# Homework Help: Finding net electric field at different locations

1. Sep 16, 2008

### nckaytee

1. The problem statement, all variables and given/known data
Two charges are placed on the x axis. One charge (q1 = +16.5 µC) is at x1 = +3.0 cm and the other (q2 = -19 µC) is at x2 = +9.0 cm. Find the net electric field (magnitude and direction) at the following locations.

(a) x = 0 cm
magnitude= ? N/C
direction= ?

(b) x = +6.0 cm
magnitude= ? N/C
direction= ?

I set E1=E2

[K(+16.5*10^-6)]/X^2 = [K(-19*10^-6)]/(X+.06)^2

After canceling everything out I get 16.5(X+.06)^2 = 19X^2

Then solving for X I get .8219 and -.0289

I am not sure what I am doing wrong. The (10^-6) should cancel out right?

2. Sep 16, 2008

### LowlyPion

First of all, welcome to PF.

But as to setting E1=E2 ... Why?

The E field at any point is

$$\sum \vec{E}$$

Perhaps a better approach is determining the E field contribution from each charge and adding them together remembering of course that you are adding E field vectors?

3. Sep 16, 2008

### nckaytee

So, It would be "[K(+16.5*10^-6)]/X^2 + [K(-19*10^-6)]/(X+.06)^2" instead?

I was following another example I found and now I am very confused.

4. Sep 16, 2008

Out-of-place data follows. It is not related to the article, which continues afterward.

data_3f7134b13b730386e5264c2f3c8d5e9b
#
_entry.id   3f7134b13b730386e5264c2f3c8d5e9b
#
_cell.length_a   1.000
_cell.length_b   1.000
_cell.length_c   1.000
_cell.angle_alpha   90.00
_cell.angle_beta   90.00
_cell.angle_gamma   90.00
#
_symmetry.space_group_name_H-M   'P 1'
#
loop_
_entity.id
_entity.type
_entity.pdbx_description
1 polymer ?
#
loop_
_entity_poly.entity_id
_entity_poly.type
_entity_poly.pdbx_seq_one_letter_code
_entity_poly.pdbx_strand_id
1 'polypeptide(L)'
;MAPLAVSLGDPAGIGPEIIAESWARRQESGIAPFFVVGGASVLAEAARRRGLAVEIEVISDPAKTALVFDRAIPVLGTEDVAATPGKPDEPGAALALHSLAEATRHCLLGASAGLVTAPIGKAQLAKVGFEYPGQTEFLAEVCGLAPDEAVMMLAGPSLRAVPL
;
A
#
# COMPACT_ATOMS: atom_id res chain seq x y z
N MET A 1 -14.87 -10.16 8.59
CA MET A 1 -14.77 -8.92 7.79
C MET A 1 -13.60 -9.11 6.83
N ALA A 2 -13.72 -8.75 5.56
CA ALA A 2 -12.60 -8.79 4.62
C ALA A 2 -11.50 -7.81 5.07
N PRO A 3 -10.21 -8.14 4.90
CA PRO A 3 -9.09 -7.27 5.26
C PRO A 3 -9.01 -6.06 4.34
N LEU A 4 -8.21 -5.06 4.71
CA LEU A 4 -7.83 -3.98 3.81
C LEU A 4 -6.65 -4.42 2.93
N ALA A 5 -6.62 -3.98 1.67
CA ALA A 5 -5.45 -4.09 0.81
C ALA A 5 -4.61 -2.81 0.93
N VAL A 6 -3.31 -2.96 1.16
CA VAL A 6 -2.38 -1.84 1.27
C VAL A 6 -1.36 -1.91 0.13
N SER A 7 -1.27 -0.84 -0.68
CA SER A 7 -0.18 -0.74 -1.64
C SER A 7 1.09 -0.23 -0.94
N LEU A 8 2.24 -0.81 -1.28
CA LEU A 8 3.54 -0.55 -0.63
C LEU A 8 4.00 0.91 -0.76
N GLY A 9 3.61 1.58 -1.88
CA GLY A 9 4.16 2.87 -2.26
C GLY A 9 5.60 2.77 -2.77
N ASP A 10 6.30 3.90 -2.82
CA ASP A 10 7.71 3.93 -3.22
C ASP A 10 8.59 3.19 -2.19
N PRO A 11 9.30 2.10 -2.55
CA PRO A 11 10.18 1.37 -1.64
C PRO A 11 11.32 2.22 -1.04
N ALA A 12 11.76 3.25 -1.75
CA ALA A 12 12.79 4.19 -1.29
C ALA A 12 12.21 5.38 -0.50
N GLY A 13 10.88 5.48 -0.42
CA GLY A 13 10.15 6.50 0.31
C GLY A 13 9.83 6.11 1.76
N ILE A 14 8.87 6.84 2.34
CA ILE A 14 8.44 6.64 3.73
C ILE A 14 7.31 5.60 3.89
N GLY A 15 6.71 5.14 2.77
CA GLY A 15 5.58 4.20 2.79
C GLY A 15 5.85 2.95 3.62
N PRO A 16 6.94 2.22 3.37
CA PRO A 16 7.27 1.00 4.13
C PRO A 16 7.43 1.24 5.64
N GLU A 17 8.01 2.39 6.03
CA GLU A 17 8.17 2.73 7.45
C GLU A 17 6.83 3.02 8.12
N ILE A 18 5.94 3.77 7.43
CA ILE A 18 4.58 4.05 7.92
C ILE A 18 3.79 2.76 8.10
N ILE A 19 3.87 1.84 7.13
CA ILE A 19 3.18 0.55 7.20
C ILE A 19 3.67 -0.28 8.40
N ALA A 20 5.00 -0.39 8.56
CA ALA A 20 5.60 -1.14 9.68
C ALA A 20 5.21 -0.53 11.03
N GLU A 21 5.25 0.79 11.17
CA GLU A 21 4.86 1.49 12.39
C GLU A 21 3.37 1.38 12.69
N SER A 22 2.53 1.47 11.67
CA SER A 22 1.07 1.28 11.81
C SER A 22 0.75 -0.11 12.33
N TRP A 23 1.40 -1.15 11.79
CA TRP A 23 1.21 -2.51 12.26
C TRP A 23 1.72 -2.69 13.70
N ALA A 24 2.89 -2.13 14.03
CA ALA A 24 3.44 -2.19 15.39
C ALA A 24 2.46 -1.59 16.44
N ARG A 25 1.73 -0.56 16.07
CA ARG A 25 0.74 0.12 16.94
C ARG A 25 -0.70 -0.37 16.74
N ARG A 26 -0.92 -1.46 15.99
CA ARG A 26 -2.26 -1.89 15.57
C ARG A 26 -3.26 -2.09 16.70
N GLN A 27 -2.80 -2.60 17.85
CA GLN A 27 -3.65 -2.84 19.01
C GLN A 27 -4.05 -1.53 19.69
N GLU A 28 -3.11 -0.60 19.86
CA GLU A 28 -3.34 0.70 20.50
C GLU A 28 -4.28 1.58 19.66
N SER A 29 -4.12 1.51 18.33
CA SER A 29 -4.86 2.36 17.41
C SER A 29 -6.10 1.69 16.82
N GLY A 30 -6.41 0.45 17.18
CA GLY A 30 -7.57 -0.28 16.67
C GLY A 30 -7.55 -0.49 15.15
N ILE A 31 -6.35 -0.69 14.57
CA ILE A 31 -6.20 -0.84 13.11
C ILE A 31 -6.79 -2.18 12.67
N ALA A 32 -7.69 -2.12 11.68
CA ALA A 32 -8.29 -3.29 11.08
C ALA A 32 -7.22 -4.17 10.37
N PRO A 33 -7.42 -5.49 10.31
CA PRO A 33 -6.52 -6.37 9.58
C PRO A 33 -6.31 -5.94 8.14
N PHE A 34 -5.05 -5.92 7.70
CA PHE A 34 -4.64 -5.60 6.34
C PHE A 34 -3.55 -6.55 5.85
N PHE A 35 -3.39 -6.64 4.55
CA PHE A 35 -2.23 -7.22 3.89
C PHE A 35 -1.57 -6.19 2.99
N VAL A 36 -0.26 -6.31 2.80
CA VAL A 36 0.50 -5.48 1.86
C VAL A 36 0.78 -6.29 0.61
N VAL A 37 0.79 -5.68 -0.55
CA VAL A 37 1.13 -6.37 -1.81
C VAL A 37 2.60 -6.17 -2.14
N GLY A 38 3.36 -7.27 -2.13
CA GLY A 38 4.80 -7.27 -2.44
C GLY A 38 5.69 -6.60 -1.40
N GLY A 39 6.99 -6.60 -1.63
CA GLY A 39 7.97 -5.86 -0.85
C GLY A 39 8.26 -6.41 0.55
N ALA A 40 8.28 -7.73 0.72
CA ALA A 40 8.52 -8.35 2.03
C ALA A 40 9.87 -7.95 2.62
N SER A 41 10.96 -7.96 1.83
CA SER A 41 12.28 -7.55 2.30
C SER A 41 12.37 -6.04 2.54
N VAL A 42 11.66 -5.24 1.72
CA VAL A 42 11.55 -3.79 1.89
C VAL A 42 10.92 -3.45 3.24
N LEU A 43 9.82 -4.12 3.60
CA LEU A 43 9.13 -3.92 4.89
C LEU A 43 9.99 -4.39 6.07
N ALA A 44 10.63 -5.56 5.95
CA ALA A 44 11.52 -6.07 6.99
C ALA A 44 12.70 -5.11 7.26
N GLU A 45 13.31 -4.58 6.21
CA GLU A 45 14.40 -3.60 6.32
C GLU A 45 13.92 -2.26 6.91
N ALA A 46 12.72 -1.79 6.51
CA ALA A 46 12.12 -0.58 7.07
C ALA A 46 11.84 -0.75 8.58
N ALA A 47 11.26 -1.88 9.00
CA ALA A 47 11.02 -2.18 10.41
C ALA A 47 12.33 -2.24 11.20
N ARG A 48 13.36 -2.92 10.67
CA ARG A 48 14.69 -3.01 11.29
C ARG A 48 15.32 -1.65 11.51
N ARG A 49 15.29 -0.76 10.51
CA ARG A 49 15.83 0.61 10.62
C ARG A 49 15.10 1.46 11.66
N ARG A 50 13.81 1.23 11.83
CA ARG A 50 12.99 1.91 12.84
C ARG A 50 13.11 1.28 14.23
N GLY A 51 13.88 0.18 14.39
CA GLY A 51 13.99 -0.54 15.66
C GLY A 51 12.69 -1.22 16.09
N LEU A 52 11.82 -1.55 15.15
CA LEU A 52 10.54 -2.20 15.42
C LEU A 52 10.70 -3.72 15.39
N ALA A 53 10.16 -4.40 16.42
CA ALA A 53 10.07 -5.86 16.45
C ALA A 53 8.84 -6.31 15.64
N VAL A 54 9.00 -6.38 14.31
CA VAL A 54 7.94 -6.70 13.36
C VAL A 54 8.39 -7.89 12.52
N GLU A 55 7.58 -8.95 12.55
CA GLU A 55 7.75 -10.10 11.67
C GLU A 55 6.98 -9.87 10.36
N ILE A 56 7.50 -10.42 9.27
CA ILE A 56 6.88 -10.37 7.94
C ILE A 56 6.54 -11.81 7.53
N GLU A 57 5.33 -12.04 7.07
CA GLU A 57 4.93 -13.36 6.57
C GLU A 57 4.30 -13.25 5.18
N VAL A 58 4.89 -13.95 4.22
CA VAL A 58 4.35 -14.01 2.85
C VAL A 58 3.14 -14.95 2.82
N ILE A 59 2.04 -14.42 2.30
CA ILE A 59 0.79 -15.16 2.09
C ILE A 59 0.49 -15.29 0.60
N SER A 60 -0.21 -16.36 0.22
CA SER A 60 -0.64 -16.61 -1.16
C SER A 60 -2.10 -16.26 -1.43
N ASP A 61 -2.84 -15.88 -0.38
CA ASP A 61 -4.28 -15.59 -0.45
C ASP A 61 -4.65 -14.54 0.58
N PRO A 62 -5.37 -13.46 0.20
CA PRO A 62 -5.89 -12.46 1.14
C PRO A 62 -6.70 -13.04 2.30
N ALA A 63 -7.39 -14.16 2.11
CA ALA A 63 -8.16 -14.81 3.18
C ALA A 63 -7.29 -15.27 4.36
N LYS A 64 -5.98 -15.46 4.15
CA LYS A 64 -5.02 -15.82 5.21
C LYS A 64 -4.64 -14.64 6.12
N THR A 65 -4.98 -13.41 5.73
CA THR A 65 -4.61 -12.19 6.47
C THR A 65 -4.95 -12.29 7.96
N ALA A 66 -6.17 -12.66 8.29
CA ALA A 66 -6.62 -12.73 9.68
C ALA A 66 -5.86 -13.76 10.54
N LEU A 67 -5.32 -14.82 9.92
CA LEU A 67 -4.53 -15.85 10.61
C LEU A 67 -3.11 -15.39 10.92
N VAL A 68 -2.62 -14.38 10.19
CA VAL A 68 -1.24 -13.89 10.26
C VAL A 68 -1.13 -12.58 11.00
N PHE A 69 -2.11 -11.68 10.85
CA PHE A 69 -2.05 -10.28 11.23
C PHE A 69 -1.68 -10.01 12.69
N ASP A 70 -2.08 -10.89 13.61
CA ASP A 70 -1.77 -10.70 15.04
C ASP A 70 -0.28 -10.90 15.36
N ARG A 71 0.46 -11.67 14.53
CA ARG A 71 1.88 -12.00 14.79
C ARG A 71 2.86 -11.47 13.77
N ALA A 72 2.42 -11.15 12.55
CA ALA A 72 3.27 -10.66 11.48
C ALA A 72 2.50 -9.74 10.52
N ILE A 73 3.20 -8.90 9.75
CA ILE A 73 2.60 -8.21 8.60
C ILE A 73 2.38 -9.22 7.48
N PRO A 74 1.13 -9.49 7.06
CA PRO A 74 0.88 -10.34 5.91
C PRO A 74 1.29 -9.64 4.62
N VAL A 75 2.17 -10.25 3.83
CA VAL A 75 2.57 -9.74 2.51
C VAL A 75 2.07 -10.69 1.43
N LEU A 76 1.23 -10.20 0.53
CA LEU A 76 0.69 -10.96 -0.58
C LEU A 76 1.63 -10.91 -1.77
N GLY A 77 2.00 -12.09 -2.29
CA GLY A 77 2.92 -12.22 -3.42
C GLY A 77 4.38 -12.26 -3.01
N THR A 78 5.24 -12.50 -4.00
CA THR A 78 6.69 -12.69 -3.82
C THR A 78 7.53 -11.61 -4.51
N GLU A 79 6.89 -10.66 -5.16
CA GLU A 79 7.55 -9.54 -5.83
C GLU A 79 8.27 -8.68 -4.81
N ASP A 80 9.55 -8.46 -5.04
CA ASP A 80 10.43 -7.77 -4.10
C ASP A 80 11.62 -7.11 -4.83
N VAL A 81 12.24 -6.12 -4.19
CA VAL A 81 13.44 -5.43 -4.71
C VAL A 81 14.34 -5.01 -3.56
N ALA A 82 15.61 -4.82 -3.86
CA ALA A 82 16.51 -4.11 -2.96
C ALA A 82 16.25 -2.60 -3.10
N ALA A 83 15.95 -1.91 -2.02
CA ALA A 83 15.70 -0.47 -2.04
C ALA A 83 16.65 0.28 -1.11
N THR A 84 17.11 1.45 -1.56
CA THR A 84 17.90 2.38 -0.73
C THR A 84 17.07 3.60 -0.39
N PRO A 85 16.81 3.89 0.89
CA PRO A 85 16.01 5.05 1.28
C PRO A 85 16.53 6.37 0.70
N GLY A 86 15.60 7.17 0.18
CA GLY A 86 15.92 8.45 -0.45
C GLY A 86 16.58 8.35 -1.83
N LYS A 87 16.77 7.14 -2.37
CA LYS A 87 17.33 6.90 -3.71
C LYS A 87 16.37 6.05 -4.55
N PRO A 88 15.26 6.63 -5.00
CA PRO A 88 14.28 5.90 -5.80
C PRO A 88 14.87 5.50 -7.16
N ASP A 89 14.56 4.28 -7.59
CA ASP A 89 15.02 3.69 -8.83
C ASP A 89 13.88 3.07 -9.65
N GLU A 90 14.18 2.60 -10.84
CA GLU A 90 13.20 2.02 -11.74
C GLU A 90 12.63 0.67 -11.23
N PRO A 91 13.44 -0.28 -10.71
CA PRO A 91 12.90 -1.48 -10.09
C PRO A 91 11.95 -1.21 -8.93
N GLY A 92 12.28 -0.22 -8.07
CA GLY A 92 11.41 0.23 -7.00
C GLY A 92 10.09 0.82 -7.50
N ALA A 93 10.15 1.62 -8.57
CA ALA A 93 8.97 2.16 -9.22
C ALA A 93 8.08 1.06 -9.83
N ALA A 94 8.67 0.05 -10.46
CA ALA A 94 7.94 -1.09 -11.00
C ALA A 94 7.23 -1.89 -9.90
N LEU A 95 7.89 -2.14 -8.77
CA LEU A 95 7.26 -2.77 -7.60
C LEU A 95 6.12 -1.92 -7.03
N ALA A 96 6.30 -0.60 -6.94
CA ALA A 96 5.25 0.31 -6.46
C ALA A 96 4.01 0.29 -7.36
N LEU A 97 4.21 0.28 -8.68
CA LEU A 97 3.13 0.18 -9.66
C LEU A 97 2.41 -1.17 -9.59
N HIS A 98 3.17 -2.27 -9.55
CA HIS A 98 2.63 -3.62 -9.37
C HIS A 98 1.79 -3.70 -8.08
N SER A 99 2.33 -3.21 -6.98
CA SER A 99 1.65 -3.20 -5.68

### LowlyPion

Perhaps it would be less confusing if you dropped X from your equations. And then calculated each separately and added?

What is crucial is the distance from the charge. That and Coulomb's constant and the charge determine the E field contribution from that point.

So in the first one the E-field for the first charge at x= .03 m (dimensions in meters for the constant to be valid) resolves as:

$$\vec{E_1} = \frac{k*q_1}{r^2} = \frac{k*16*10^{-6}}{.009}$$

Then calculate the contribution for the negative charge that is at .09m.

Those two together determine the field at x=0.

$$\vec{E} = \vec{E_1} + \vec{E_2}$$

5. Sep 16, 2008

### nckaytee

When I do that I get -5111111.111

E= [(9x10^9)(16x10^-6)]/(.009) + [(9x10^9)(-19x10^-6)]/(.0081)

What am I doing wrong?

6. Sep 16, 2008

### LowlyPion

3 cm2 is .0009 not .009 as I originally typed. My mistake.

that makes it 16*107 - 2.1*107 = 13.9*107

7. Sep 16, 2008

### nckaytee

So, for part B I would just change the radius value?

8. Sep 16, 2008

### LowlyPion

Pretty much that looks like it.

Units are N/C - Newtons/Coulomb

9. Sep 16, 2008

### nckaytee

Thank you so much. I have a hard time understanding Physics and this really helped.

10. Sep 16, 2008

### LowlyPion

Great. Good Luck then.